Bauhaus - The icons The Bauhaus school of architecture is an everlasting style, we bring to you some of its icons. The Bauhaus is a German art school operational from 1919 to 1933 that combined crafts and
Bauhaus – The icons
The Bauhaus school of architecture is an everlasting style, we bring to you some of its icons.
The Bauhaus is a German art school operational from 1919 to 1933 that combined crafts and the fine arts and was founded by architect Walter Gropius in Weimar. The Bauhaus style later became one of the most influential currents in modern design, modernist architecture and art, design, and architectural education. The Bauhaus movement began in 1919 when Walter Gropius founded a school with a vision of bridging the gap between art and industry by combining crafts and fine arts.
The school existed in three German cities—Weimar, from 1919 to 1925; Dessau, from 1925 to 1932; and Berlin, from 1932 to 1933—under three different architect-directors: Walter Gropius from 1919 to 1928; Hannes Meyer from 1928 to 1930; and Ludwig Mies van der Rohe from 1930 until 1933. We bring to you their role in the evolution of the Bauhaus school.
Walter Adolph Georg Gropius was a German architect and founder of the Bauhaus School, who, along with Alvar Aalto, Ludwig Mies van der Rohe, Le Corbusier and Frank Lloyd Wright, is widely regarded as one of the pioneering masters of modernist architecture. He was the founder of Bauhaus in Weimar. Gropius designed his famous door handles, now considered an icon of 20th-century design and is often listed as one of the most influential designs to emerge from Bauhaus. Gropius designed the new Bauhaus Dessau school building in 1925-26 on commission from the city of Dessau. He collaborated with Carl Fieger, Ernst Neufert and others within his private architectural practice. He also designed large-scale housing projects in Berlin, Karlsruhe and Dessau in 1926–32 that were major contributions to the New Objectivity movement, including a contribution to the Siemensstadt project in Berlin. Today, Gropius is remembered not only by his various buildings but also by the district of Gropiusstadt in Berlin. In the early 1990s, a series of books entitled The Walter Gropius Archive was published covering his entire architectural career.
Hannes Meyer was a Swiss architect and second director of the Bauhaus Dessau from 1928 to 1930. Meyer brought the two most significant building commissions for the school, both of which still exist: five apartment buildings in the city of Dessau known as Laubenganghäuser (“Houses with Balcony Access”). The apartments are considered to be ‘real’ Bauhaus buildings because they originated with the Bauhaus department of Architecture. The development bordered on the Törten housing estate which was designed by Walter Gropius. The other major building commission was the Bundesschule des Allgemeinen Deutschen Gewerkschaftsbundes (ADGB Trade Union School), in Bernaubei Berlin, which was completed during 1930. It was the second largest project ever undertaken by the Bauhaus, after the Bauhaus school buildings in Dessau. The school operated for only three years until the Nazis confiscated it during 1933 for use as a management training school. The building now has historic protection status and it experienced an extensive restoration which was completed during 2007. The restoration project won the World Monuments Fund / Knoll Modernism prize during 2008.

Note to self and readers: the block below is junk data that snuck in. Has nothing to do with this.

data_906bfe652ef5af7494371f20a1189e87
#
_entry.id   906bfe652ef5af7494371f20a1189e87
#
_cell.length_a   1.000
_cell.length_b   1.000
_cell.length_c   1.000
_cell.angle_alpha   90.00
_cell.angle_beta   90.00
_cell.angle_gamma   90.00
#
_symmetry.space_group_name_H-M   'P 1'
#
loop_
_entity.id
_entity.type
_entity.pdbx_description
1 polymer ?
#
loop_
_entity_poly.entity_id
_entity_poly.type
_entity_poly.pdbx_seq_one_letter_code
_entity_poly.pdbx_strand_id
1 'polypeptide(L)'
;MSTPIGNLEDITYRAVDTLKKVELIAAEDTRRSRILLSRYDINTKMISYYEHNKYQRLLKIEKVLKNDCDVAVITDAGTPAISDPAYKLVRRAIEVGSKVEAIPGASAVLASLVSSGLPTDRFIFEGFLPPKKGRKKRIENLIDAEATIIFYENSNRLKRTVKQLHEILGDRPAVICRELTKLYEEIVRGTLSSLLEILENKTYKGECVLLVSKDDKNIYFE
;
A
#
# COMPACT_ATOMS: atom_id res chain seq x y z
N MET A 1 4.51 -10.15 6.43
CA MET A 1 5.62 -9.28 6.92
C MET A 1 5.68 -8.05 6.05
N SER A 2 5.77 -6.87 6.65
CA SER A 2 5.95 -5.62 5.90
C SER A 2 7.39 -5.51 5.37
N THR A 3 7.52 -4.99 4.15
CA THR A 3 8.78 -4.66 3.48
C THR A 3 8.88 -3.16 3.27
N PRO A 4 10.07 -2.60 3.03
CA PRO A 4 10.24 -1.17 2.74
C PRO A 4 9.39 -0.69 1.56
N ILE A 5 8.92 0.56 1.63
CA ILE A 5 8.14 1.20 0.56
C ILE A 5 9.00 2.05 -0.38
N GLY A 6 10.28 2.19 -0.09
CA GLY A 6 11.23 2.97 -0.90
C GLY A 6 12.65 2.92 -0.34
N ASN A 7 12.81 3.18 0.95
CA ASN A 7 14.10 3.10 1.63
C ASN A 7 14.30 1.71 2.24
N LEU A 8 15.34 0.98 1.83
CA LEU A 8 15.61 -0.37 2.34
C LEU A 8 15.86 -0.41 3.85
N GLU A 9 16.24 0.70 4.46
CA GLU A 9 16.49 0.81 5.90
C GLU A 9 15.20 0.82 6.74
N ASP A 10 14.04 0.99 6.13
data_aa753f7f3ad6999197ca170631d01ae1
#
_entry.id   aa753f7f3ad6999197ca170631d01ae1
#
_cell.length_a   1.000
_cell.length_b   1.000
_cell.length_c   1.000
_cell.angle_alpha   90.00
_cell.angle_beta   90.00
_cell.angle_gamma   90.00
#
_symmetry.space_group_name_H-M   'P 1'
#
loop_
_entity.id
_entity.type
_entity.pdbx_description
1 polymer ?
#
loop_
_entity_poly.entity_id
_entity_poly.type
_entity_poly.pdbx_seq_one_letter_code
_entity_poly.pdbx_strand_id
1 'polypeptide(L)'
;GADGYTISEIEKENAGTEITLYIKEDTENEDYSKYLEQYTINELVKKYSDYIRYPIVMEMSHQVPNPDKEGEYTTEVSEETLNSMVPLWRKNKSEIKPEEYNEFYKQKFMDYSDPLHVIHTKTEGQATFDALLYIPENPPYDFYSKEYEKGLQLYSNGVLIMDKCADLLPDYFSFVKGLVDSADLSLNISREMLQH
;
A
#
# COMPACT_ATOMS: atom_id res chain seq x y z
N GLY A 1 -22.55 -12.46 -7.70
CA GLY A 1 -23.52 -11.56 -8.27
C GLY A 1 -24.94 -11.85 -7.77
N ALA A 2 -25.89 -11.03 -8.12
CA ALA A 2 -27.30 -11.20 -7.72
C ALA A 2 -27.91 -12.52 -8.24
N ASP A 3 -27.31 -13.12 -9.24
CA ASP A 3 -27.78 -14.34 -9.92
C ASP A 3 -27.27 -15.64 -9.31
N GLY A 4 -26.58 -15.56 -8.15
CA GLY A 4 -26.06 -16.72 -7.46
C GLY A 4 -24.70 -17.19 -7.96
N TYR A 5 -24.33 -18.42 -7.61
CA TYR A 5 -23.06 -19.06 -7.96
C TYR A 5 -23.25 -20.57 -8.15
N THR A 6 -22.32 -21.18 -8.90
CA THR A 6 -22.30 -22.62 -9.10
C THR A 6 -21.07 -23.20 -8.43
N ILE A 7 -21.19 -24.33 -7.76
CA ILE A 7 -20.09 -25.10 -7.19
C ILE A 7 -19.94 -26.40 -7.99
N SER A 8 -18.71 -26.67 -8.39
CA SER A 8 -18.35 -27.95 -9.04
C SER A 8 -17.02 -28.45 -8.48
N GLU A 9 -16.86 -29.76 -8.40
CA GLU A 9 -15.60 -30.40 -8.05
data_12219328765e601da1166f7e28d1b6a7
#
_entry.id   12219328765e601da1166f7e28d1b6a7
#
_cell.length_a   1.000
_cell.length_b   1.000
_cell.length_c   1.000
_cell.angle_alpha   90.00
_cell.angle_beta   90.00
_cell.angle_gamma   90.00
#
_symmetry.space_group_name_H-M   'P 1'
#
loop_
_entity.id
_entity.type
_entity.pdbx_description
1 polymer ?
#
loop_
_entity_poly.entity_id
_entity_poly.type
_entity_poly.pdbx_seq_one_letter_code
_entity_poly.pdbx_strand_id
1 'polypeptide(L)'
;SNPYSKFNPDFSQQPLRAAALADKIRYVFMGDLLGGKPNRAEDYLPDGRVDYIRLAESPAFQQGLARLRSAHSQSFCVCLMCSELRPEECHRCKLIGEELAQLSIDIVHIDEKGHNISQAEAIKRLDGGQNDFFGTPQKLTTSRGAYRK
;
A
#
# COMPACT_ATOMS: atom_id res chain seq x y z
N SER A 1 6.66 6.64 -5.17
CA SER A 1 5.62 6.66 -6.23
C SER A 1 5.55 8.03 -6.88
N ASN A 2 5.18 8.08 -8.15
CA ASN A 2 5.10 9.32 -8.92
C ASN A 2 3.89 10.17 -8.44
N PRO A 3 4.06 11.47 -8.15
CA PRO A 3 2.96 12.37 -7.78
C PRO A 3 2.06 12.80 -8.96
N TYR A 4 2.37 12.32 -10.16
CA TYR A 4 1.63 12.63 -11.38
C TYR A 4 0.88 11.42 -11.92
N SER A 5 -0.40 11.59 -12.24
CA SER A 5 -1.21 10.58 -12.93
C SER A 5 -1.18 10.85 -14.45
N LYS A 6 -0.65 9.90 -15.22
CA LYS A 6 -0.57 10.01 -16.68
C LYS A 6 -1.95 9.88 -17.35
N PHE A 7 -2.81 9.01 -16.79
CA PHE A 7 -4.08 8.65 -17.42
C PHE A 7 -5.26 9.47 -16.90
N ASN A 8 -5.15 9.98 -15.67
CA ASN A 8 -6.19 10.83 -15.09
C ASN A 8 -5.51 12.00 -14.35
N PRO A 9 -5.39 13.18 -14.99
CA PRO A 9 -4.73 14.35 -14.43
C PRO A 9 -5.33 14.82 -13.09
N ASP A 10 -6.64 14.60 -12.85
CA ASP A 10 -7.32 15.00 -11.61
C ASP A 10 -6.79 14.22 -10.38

Ludwig Mies Van der Rohe
Ludwig Mies van der Rohe is a German-American architect commonly referred to as Mies, his surname. Mies was the last director of the Bauhaus, a seminal school in modern architecture. He sought an objective approach that would guide the creative process of architectural design but was always concerned with expressing the spirit of the modern era. He is often associated with his fondness for the aphorisms, “less is more” and “God is in the details”.Whether it is his gnomic statements – “less is more” and “God is in the details” – or the iconic Barcelona Pavilion or equally iconic Barcelona Chair, his presence borders on the mythic. Mies is perhaps now best known for his American skyscrapers such as the Lake Shore Drive towers, Seagram or IBM Plaza – designs that have seen him shoulder the blame for any dull glass tower since. Yet the gestation for these works, and his shift from more classical designs to modernism, all took place in pre-war Germany.
All images & text: With inputs from various online sources